Being established as a disability rights leader will not happen overnight. I began working with the disability community after having an accident in 1985. It was almost ten years later that I established Bender Consulting Services, and some years after that before my small, Pittsburgh based company became a national entity. During this time, I met many leaders in the disability community who wished to support my focus on freedom through competitive employment. Aligning myself with people who shared my viewpoints and goals for furthering the employment of people with disabilities helped me to build a network of personal mentors and friends. One of the most valuable lessons I can share with young people with disabilities looking to become disability rights leaders is to always be open to criticism from mentors. Hearing criticism from established leaders and mentors is even more vital than hearing their praise. It is only by learning to look at things in different ways and from opposing viewpoints that one can grow into a leader that is successful in gaining support from others.
Being a leader means always considering the impact actions will have on the group being advocated for. Public behavior, social media posts, and actions of leaders are often held up for debate and scrutiny whether within a team or within the larger community. To be a successful and respected leader is to commit to providing consistent and professional messaging both with regards to actions and words. I can’t tell you how many young people who have taken steps to become a voice of the disability community only to lose respect of those who have supported them by making unprofessional comments on social media. A leader who says one thing at a rally and later makes a social media post that goes against that message will not be successful in reaching people and convincing them to support their messaging.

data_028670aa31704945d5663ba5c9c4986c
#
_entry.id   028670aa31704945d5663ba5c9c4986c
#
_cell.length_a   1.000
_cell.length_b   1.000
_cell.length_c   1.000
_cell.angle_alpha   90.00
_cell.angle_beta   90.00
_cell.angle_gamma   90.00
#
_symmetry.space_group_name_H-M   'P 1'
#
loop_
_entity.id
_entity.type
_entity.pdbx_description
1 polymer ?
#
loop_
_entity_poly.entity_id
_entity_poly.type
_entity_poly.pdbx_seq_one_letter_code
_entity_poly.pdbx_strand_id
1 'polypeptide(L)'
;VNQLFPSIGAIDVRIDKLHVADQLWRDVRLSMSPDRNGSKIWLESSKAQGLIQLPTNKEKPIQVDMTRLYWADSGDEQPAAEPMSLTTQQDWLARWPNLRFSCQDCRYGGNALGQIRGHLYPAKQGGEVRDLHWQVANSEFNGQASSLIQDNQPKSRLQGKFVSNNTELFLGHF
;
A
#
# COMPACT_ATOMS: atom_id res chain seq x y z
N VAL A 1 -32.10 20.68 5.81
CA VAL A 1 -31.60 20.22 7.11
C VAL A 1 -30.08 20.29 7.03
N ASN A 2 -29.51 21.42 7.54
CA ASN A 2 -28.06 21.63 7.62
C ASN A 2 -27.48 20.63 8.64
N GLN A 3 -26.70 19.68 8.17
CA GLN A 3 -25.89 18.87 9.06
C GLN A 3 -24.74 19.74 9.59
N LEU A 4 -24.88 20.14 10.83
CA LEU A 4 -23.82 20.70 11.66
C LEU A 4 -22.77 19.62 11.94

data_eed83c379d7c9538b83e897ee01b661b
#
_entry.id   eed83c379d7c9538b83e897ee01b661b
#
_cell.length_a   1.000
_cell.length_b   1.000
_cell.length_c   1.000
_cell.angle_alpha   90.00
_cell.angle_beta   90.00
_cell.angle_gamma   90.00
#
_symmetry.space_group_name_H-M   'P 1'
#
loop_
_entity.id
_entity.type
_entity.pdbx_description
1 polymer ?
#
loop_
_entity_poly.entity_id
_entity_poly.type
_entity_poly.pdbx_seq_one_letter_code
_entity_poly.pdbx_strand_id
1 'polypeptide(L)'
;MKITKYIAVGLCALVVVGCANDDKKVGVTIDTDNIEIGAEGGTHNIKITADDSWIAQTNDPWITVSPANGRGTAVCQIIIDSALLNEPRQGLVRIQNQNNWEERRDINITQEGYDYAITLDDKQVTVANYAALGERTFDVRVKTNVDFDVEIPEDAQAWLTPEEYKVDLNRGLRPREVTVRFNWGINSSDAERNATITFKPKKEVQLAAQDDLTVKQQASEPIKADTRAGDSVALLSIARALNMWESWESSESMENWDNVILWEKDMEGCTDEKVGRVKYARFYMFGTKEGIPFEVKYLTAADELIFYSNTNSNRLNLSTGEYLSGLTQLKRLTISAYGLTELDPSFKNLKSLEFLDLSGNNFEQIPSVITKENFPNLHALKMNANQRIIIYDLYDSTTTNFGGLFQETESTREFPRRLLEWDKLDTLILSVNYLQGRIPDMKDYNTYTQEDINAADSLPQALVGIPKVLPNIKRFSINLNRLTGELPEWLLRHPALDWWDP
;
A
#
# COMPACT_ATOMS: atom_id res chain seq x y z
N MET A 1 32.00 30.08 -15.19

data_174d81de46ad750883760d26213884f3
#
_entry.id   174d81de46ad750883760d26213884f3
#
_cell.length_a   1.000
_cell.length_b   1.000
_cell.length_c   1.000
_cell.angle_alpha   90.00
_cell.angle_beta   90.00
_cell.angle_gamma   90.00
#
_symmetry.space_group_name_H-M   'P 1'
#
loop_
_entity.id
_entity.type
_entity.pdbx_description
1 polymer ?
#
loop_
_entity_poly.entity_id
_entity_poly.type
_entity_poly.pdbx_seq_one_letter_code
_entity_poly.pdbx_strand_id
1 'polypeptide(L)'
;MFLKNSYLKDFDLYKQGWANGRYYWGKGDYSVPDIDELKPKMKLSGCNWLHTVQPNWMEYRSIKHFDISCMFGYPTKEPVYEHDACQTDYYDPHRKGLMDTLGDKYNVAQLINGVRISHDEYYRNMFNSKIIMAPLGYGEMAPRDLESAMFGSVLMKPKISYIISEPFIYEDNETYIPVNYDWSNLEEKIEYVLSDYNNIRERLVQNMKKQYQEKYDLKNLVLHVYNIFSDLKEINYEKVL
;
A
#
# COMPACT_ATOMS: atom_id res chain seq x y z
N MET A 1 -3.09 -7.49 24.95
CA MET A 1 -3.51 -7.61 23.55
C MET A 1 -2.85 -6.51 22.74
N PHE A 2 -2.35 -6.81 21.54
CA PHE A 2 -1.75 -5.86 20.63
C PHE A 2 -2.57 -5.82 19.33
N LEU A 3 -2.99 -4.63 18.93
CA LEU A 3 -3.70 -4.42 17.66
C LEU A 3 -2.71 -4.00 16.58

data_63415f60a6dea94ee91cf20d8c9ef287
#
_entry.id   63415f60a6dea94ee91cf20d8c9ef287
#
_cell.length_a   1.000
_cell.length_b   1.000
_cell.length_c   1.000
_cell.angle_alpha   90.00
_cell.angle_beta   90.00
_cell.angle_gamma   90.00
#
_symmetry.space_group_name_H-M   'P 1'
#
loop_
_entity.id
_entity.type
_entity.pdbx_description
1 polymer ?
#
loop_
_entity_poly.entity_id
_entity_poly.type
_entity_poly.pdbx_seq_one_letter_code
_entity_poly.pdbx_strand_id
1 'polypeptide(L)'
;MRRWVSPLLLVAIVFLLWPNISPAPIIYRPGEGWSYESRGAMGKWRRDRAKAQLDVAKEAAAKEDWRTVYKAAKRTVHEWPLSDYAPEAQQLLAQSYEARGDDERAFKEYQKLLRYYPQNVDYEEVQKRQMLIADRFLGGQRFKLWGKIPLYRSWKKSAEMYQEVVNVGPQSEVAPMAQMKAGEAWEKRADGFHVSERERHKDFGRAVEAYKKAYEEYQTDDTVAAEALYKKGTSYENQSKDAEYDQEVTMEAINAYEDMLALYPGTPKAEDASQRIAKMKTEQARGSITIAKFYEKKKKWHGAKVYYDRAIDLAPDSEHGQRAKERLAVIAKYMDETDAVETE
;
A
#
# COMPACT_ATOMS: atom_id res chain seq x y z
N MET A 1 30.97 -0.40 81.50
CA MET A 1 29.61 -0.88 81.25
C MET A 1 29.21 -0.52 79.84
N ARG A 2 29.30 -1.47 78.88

Safeguarding your image as a disability rights leader also means remembering those who helped with establishing your credibility as a voice in the disability community. Some people make the mistake of once gaining a modicum of success in leadership cutting off those mentors who have helped shape the opinions of those supporting them. This mistake will have lasting effects that will cause the disability community to see the person as inconsistent and discourteous and will prevent them from wanting to become involved in any impactful way with the individual.
Once the opportunity has presented itself to make a real impact, it is important to continue to grow as a disability rights leader. I am constantly reading about new concerns in the disability community, disability history, and books on leadership and effective communication. I frequently reconnect with individuals I have met at various organizations and events throughout the year through social media and over the phone. I am involved with multiple community organizations and am always looking for new ways to continue to make an impact in the area of disability employment. Once becoming a leader, the work has just begun. Leadership is a life-long commitment to continued learning and growth. In the words of the great disability rights leader, Justin Dart, “Lead On!”